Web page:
Congrats — you have a product or service that people appreciate enough to pay for. But your offering, even if it’s the very best, is not enough to guarantee that your customers are going to keep on being your customers.

In order to cultivate customer loyalty, an essential component of your success, you have to also cultivate solid relationships with your customers. A huge part of any relationship, of course, is communication. That’s what you say, how you say it, and how easy it is for your customers to communicate with you. It’s also the degree to which you not only understand their needs but also anticipate them.

Master the art of customer engagement and you have taken a huge step in sustaining long-term relationships with your customers.

Read on for best practices on customer engagement.

A great customer experience is a conversation

Your customers want to communicate with you in the same ways they communicate with their friends and family. Chat, email, phone, text — that will vary from customer to customer. Moreover, they want fast and efficient responses. So it’s crucial for everything to be rooted in a single thread of communication, so customers feel like they are having one continuous conversation. Especially key: that they don’t have to re-explain who they are and what their issue is. Your customers hate repeating themselves.

Anticipate needs in the customer journey

One way to ensure return customers is to anticipate their needs. This can be tricky, though. In the past, small groups decided what trends were trends — executives and editors and designers. It was their job to decide what consumers might want in the coming months. But consumers now have a huge influence on what hits the market and how companies engage with them, sometimes literally in user groups, but more and more often represented through data.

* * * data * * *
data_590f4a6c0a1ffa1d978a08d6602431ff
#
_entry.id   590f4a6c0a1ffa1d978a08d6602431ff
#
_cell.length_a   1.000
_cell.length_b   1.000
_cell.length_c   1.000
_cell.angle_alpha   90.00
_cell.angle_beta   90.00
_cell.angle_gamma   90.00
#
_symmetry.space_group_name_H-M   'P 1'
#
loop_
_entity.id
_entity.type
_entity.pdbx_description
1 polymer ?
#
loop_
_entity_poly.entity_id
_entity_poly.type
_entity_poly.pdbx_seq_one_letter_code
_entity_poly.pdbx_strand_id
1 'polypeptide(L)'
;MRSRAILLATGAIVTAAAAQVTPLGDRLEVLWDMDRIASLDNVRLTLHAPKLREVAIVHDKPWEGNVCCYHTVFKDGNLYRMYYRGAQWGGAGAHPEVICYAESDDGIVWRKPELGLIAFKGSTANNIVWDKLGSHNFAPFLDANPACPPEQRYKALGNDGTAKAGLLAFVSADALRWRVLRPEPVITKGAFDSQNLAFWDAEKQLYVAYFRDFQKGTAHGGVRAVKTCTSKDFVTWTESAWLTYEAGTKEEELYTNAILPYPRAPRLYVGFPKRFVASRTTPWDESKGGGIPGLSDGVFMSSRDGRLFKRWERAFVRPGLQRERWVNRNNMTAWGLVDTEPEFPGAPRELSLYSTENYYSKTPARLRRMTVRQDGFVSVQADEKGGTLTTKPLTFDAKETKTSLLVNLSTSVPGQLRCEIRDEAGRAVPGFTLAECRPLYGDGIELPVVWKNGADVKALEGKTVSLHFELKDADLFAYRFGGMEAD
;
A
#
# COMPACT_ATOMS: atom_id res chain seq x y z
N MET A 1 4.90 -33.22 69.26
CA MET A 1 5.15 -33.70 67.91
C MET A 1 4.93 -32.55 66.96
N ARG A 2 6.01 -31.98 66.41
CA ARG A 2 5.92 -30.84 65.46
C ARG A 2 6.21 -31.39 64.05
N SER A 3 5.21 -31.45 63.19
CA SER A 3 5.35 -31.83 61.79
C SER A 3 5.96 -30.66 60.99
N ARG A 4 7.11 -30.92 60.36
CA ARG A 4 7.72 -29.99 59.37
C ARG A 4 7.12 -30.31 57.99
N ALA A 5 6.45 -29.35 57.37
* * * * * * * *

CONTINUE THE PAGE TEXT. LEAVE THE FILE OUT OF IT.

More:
Remember this phrase: managing and interpreting data. This is a true key for understanding customers and proactively identifying opportunities to better serve them. Let’s underscore the term proactively—you’re trying to anticipate the need or wish of the customer in advance. In a crisis, you’re ideally reaching out in advance to communicate clearly how you are responding in a crisis. Another example: Because you are managing and interpreting data effectively, you can predict, with satisfying accuracy, something that your customers might really enjoy. If you text or email them with a product suggestion and they love it, this is great. The danger is making suggestions that are way off the mark, or worse—then you risk alienating your customers or even losing them.

There’s a flood of customer data coming in channels, systems, and applications. Companies manage 3x as much data as they did 5 years ago, according to The Zendesk Customer Experience Trends Report 2020. And it’s great, provided your business can properly handle it. But customer data tends to be fragmented and separated across systems and software.

This is why the old CRM systems are not so great anymore; you want a CRM platform that is open and flexible and can manage and connect the data dots across many sources. Your goal is to deliver contextually relevant experiences that take into account customer preferences and past interactions. Once a business is able to engage across channels, it becomes easier to build in the cutting-edge, next generation conversational messaging services customers want, creating a single conversation thread that is ultimately channel-agnostic.